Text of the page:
It has to be one of the most common fantasies in the entire world – finding out that that old piece of junk that you bought years ago for a few bucks, which is now taking up space and gathering dust in the garage is actually some rare artifact worth a fortune.
Of course, in the vast majority of cases, that fantasy never becomes a reality. As it turns out, most worthless junk is actually just worthless junk. That’s not to say that it never happens, though, as these next entries will prove.
10. The Lewis Chessman
If you’ve never heard of the Lewis Chessmen, they represent almost one hundred medieval chess pieces made mostly from walrus ivory dating all the way back to the 12th century. They were found in 1831 on the Scottish island of Lewis in a sand dune where they likely stayed buried for over 500 years.
Nowadays, the bulk of the hoard sits in the British Museum as one of the institution’s most popular exhibits. Another dozen or so can be found in the National Museum of Scotland in Edinburgh, but there are also a few pieces missing. After they were first exhibited in 1831, the chessmen were split up and sold to various institutions and private parties, and today the exact location of roughly five pieces remains a mystery.
One of those chess pieces sat in a drawer in Edinburgh for over half a century. The owner had purchased it in 1964 for the grand sum of £5. He was an antiques dealer and, if he knew the real value of his purchase, he certainly did not share this information with his family. They looked after it once the man had passed away, but it wasn’t until 2019 that they actually thought to get it appraised. As you might imagine, they caused quite a stir when they brought the piece to an auction house. It later sold for £735,000, or almost one million dollars.
9. The Real Diamond
Let’s be honest. Most of us cannot spot the difference between real gems and cheap crystal imitations, but we still share that fantasy where some old piece of costume jewelry we had turned out to be a priceless treasure.
That fantasy became reality for one woman in England who chose to remain anonymous. In the 1980s, she visited a car boot sale in London where she picked up an old ring for £10. It had a giant rock mounted on it but, of course, she didn’t suspect for a minute that it might be a real diamond. Instead, she wore it for decades as cheap costume jewelry.
Just a few years ago, she had the inspiration to get the ring checked by an expert. She was shocked to find out that, all those years, she had been walking around with a 26-carat diamond ring on her finger valued at close to half a million dollars. Even that estimation proved to be way off, as the ring eventually sold at auction for almost $850,000.
8. The Recycled Canvas
Usually, recycling is a good thing, but for Beth Feeback of Concord, North Carolina, it almost turned into a very expensive mistake.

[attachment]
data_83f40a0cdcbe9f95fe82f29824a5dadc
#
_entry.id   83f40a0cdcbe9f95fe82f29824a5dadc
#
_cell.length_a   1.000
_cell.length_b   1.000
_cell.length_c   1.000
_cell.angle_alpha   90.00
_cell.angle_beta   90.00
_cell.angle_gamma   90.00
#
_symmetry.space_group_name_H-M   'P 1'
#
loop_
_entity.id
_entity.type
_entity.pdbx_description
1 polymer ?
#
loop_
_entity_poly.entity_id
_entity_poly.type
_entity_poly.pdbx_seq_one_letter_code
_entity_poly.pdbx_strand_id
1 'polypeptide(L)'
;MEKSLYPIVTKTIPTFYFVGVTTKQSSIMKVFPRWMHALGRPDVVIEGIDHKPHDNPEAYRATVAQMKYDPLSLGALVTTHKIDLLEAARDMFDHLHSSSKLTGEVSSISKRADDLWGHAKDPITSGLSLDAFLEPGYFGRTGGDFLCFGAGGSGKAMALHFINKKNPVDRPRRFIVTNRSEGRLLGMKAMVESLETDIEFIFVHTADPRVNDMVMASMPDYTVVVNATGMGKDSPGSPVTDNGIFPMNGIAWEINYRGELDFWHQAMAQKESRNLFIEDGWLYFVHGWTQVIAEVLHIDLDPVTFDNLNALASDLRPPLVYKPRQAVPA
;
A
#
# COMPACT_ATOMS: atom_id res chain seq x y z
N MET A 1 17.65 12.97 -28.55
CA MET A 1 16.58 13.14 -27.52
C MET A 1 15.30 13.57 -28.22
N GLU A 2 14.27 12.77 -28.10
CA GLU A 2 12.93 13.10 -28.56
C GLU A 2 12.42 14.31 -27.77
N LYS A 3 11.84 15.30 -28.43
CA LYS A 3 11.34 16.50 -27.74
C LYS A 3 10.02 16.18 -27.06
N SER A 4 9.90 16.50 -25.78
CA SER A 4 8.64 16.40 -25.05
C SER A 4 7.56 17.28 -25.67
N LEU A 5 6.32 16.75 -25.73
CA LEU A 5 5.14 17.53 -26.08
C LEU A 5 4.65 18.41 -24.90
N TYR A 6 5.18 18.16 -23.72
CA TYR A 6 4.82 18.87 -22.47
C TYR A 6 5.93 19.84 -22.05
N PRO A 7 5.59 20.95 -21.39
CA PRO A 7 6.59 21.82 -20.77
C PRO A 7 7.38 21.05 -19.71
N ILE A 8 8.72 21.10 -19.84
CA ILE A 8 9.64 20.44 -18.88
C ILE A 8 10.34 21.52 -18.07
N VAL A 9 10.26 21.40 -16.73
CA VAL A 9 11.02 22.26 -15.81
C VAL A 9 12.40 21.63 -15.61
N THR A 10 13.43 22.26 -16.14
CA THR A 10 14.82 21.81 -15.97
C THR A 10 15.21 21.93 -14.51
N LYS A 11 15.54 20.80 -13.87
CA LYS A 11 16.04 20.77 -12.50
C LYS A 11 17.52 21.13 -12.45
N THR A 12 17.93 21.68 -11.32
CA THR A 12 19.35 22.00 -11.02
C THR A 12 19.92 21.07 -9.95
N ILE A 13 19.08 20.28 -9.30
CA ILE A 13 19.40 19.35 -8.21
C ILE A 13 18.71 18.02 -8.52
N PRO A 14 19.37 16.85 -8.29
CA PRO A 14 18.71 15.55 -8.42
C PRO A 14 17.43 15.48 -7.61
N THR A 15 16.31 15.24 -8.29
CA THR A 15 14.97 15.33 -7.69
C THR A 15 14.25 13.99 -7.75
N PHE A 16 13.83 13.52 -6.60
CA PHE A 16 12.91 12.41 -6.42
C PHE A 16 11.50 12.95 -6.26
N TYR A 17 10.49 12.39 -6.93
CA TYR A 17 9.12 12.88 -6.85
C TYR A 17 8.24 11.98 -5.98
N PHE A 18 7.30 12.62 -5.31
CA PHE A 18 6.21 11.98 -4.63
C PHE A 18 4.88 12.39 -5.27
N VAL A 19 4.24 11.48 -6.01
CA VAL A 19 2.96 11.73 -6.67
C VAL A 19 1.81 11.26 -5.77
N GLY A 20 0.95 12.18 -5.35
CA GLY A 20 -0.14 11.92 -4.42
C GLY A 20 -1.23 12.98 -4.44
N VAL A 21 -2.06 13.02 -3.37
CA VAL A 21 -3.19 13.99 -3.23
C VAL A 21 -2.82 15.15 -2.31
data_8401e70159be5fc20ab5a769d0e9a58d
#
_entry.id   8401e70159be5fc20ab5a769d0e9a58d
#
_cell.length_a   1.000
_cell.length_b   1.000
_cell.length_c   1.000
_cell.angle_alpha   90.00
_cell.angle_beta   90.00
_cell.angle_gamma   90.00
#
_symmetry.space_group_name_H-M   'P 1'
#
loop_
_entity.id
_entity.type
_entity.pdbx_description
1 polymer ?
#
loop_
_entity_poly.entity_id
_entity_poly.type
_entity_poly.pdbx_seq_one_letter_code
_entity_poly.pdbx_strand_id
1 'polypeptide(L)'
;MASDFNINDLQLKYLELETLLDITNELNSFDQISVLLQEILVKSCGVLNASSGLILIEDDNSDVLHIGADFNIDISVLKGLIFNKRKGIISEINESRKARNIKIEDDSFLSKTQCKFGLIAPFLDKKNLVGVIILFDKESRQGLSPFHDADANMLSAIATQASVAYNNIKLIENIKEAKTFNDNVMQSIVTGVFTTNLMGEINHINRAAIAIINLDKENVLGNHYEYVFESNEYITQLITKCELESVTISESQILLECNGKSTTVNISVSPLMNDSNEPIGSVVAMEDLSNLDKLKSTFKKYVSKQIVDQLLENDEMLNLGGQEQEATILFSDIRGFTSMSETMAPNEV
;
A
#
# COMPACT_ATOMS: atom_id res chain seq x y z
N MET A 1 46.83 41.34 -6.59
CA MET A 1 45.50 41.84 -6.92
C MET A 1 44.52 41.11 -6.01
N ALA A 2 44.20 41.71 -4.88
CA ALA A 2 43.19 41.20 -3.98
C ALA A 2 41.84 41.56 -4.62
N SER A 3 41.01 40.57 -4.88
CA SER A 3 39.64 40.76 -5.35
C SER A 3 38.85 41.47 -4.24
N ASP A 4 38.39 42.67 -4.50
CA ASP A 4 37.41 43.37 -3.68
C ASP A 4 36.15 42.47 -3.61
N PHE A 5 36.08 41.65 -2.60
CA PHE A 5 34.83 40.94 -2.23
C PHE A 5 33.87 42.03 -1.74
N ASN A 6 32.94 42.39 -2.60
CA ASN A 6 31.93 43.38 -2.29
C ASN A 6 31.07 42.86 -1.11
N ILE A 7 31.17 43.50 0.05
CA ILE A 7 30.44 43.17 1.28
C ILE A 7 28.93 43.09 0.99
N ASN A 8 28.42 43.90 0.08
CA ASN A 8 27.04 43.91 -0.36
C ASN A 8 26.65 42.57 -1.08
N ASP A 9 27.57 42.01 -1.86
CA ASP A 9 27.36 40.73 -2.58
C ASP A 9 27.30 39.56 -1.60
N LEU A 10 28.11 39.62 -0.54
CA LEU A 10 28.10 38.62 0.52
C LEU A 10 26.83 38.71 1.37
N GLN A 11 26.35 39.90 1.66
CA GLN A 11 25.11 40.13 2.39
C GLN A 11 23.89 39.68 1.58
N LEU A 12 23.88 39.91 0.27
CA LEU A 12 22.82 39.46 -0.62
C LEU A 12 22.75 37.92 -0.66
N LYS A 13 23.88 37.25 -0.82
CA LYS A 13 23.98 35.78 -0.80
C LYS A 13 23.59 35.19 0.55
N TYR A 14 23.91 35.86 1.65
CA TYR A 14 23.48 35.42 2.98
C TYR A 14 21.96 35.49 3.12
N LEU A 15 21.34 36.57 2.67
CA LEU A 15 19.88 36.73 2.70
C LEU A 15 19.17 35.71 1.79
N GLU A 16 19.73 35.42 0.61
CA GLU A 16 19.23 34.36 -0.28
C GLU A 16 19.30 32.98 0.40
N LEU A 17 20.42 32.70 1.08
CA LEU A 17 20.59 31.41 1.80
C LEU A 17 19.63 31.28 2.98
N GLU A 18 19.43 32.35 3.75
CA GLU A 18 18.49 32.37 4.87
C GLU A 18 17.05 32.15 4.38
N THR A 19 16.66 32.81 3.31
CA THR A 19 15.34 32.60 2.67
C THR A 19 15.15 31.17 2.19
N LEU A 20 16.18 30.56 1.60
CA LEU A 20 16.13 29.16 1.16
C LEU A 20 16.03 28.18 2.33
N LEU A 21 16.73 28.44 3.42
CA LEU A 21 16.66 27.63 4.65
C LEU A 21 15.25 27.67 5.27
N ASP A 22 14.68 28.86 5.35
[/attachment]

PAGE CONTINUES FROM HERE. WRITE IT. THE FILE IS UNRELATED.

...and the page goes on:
Her story started in 2012 when she visited a Goodwill store and purchased a painting for $9.99. She didn’t really care about it, she just wanted to re-use the canvas for her own painting and this one was cheaper than buying a new canvas. Fortunately for Beth, one of her friends advised her to do a bit of research on the original painting before destroying it forever.
For months, the artwork gathered dust in Beth’s art studio but, eventually, she decided to heed her friend’s advice. She investigated the origins of the painting she bought for ten bucks and discovered that it was a piece named “Vertical Diamond” by 20th century abstract artist Ilya Bolotowsky. Beth sold it at auction for $27,000.
7. The Sofa Surprise
Finding unexpected money inside the couch is always a nice surprise, but most of us have to settle with change that has fallen between the cushions. One German student was a bit luckier, though, because she found a 400-year-old painting in her couch.
The unnamed student had bought the sofa second-hand from a flea market in Berlin, paying 150 euros for it. Unbeknownst to her, the pullout couch had a painting hidden between the folding sections. How it got there will probably forever remain a mystery. For a while, the student was literally sitting on a fortune, until she finally needed to pull out the sofa to its full size, thus revealing the hidden treasure inside.
The painting is called Preparations for the Flight to Egypt. The author is unknown, but it was done sometime between 1605 and 1610, by an artist associated with Venetian painter Carlo Saraceni. It sold at auction for over 19,000 euros.
6. The Picasso Poster
Most of us will probably admit that we know nothing about art and that we sometimes cannot tell the difference between an abstract masterpiece and a child’s picture. And yet whenever we come across a new artwork, we’re all secretly hoping that it’s a forgotten Picasso or something like that.
For Zachary Bodish of Columbus, Ohio, that is precisely what happened. Back in 2012, he visited a thrift store and bought what he thought was a reproduction poster for one of Pablo Picasso’s exhibits for $14.14. However, when he took it home and inspected it more carefully, he saw Picasso’s own faded signature. The artwork was not a reproduction but, in fact, one of 100 original linocuts made and signed by the artist himself.
A New York City auction house inspected the poster and offered to list it for around $3,000, expecting it to sell for $4,000, but Bodish received an even better deal. Before the print was even appraised, he accepted a $7,000 offer from a private collector.
5. The Dusty Declaration